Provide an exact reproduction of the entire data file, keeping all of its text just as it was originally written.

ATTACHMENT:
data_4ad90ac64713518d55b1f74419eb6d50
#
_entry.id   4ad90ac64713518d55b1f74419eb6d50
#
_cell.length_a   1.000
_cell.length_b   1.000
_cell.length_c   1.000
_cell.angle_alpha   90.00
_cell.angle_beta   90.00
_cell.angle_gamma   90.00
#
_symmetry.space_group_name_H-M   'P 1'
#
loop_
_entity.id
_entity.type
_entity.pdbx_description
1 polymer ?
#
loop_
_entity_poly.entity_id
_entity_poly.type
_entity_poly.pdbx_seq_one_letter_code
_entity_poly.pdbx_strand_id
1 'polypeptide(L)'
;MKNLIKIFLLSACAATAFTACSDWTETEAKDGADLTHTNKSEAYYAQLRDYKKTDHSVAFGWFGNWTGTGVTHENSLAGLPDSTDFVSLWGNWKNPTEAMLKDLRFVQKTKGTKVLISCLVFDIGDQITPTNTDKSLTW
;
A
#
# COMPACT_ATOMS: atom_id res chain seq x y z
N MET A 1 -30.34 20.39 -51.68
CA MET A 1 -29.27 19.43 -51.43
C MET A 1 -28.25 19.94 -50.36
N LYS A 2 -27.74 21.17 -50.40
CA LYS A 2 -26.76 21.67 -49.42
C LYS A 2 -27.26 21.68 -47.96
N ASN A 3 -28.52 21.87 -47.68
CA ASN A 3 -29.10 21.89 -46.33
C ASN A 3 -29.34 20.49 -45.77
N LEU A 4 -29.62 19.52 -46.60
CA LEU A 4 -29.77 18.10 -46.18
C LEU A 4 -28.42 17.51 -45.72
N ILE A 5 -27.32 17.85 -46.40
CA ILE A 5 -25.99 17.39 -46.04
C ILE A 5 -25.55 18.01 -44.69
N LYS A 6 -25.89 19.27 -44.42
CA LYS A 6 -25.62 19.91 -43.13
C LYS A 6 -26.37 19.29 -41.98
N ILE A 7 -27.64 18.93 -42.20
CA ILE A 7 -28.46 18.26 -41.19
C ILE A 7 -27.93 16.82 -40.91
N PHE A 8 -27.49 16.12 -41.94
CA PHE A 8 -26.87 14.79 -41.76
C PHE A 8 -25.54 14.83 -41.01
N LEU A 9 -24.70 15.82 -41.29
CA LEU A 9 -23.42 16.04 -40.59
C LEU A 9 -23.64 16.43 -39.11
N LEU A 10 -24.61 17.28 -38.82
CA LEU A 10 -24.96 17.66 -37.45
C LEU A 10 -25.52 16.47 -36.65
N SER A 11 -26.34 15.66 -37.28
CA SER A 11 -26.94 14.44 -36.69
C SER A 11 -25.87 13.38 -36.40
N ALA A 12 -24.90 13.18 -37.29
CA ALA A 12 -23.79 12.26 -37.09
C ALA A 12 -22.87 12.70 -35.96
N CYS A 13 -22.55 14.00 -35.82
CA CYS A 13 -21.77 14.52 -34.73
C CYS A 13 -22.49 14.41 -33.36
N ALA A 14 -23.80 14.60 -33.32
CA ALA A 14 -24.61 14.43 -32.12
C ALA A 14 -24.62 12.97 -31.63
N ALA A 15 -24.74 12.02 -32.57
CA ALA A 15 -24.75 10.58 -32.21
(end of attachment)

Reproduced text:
data_4ad90ac64713518d55b1f74419eb6d50
#
_entry.id   4ad90ac64713518d55b1f74419eb6d50
#
_cell.length_a   1.000
_cell.length_b   1.000
_cell.length_c   1.000
_cell.angle_alpha   90.00
_cell.angle_beta   90.00
_cell.angle_gamma   90.00
#
_symmetry.space_group_name_H-M   'P 1'
#
loop_
_entity.id
_entity.type
_entity.pdbx_description
1 polymer ?
#
loop_
_entity_poly.entity_id
_entity_poly.type
_entity_poly.pdbx_seq_one_letter_code
_entity_poly.pdbx_strand_id
1 'polypeptide(L)'
;MKNLIKIFLLSACAATAFTACSDWTETEAKDGADLTHTNKSEAYYAQLRDYKKTDHSVAFGWFGNWTGTGVTHENSLAGLPDSTDFVSLWGNWKNPTEAMLKDLRFVQKTKGTKVLISCLVFDIGDQITPTNTDKSLTW
;
A
#
# COMPACT_ATOMS: atom_id res chain seq x y z
N MET A 1 -30.34 20.39 -51.68
CA MET A 1 -29.27 19.43 -51.43
C MET A 1 -28.25 19.94 -50.36
N LYS A 2 -27.74 21.17 -50.40
CA LYS A 2 -26.76 21.67 -49.42
C LYS A 2 -27.26 21.68 -47.96
N ASN A 3 -28.52 21.87 -47.68
CA ASN A 3 -29.10 21.89 -46.33
C ASN A 3 -29.34 20.49 -45.77
N LEU A 4 -29.62 19.52 -46.60
CA LEU A 4 -29.77 18.10 -46.18
C LEU A 4 -28.42 17.51 -45.72
N ILE A 5 -27.32 17.85 -46.40
CA ILE A 5 -25.99 17.39 -46.04
C ILE A 5 -25.55 18.01 -44.69
N LYS A 6 -25.89 19.27 -44.42
CA LYS A 6 -25.62 19.91 -43.13
C LYS A 6 -26.37 19.29 -41.98
N ILE A 7 -27.64 18.93 -42.20
CA ILE A 7 -28.46 18.26 -41.19
C ILE A 7 -27.93 16.82 -40.91
N PHE A 8 -27.49 16.12 -41.94
CA PHE A 8 -26.87 14.79 -41.76
C PHE A 8 -25.54 14.83 -41.01
N LEU A 9 -24.70 15.82 -41.29
CA LEU A 9 -23.42 16.04 -40.59
C LEU A 9 -23.64 16.43 -39.11
N LEU A 10 -24.61 17.28 -38.82
CA LEU A 10 -24.96 17.66 -37.45
C LEU A 10 -25.52 16.47 -36.65
N SER A 11 -26.34 15.66 -37.28
CA SER A 11 -26.94 14.44 -36.69
C SER A 11 -25.87 13.38 -36.40
N ALA A 12 -24.90 13.18 -37.29
CA ALA A 12 -23.79 12.26 -37.09
C ALA A 12 -22.87 12.70 -35.96
N CYS A 13 -22.55 14.00 -35.82
CA CYS A 13 -21.77 14.52 -34.73
C CYS A 13 -22.49 14.41 -33.36
N ALA A 14 -23.80 14.60 -33.32
CA ALA A 14 -24.61 14.43 -32.12
C ALA A 14 -24.62 12.97 -31.63
N ALA A 15 -24.74 12.02 -32.57
CA ALA A 15 -24.75 10.58 -32.21